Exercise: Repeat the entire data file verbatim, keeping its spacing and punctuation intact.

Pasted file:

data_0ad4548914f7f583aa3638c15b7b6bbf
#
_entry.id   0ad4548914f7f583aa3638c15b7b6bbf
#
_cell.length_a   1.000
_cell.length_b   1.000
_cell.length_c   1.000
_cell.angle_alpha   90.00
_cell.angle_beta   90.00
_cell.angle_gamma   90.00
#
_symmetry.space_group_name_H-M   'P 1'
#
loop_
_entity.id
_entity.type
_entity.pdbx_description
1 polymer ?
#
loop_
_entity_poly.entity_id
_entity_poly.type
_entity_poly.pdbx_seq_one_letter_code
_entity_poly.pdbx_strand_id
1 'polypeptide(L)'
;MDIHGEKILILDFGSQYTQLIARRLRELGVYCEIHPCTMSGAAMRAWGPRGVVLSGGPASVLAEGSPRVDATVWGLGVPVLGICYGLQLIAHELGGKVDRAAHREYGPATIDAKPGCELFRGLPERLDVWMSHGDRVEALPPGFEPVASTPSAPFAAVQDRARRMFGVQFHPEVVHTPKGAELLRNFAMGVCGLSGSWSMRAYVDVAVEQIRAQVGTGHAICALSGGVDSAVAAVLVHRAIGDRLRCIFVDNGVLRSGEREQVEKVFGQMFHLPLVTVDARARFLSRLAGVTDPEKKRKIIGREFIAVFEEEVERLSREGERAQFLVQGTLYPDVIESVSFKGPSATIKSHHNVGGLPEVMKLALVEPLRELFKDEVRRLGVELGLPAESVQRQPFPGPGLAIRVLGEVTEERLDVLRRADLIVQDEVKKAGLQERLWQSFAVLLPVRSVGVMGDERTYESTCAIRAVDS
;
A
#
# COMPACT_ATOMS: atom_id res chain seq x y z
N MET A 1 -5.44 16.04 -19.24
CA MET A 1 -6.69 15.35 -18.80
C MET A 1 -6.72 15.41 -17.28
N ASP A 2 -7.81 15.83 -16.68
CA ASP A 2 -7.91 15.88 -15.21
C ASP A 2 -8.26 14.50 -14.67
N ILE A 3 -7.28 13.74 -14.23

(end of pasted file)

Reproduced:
data_0ad4548914f7f583aa3638c15b7b6bbf
#
_entry.id   0ad4548914f7f583aa3638c15b7b6bbf
#
_cell.length_a   1.000
_cell.length_b   1.000
_cell.length_c   1.000
_cell.angle_alpha   90.00
_cell.angle_beta   90.00
_cell.angle_gamma   90.00
#
_symmetry.space_group_name_H-M   'P 1'
#
loop_
_entity.id
_entity.type
_entity.pdbx_description
1 polymer ?
#
loop_
_entity_poly.entity_id
_entity_poly.type
_entity_poly.pdbx_seq_one_letter_code
_entity_poly.pdbx_strand_id
1 'polypeptide(L)'
;MDIHGEKILILDFGSQYTQLIARRLRELGVYCEIHPCTMSGAAMRAWGPRGVVLSGGPASVLAEGSPRVDATVWGLGVPVLGICYGLQLIAHELGGKVDRAAHREYGPATIDAKPGCELFRGLPERLDVWMSHGDRVEALPPGFEPVASTPSAPFAAVQDRARRMFGVQFHPEVVHTPKGAELLRNFAMGVCGLSGSWSMRAYVDVAVEQIRAQVGTGHAICALSGGVDSAVAAVLVHRAIGDRLRCIFVDNGVLRSGEREQVEKVFGQMFHLPLVTVDARARFLSRLAGVTDPEKKRKIIGREFIAVFEEEVERLSREGERAQFLVQGTLYPDVIESVSFKGPSATIKSHHNVGGLPEVMKLALVEPLRELFKDEVRRLGVELGLPAESVQRQPFPGPGLAIRVLGEVTEERLDVLRRADLIVQDEVKKAGLQERLWQSFAVLLPVRSVGVMGDERTYESTCAIRAVDS
;
A
#
# COMPACT_ATOMS: atom_id res chain seq x y z
N MET A 1 -5.44 16.04 -19.24
CA MET A 1 -6.69 15.35 -18.80
C MET A 1 -6.72 15.41 -17.28
N ASP A 2 -7.81 15.83 -16.68
CA ASP A 2 -7.91 15.88 -15.21
C ASP A 2 -8.26 14.50 -14.67
N ILE A 3 -7.28 13.74 -14.23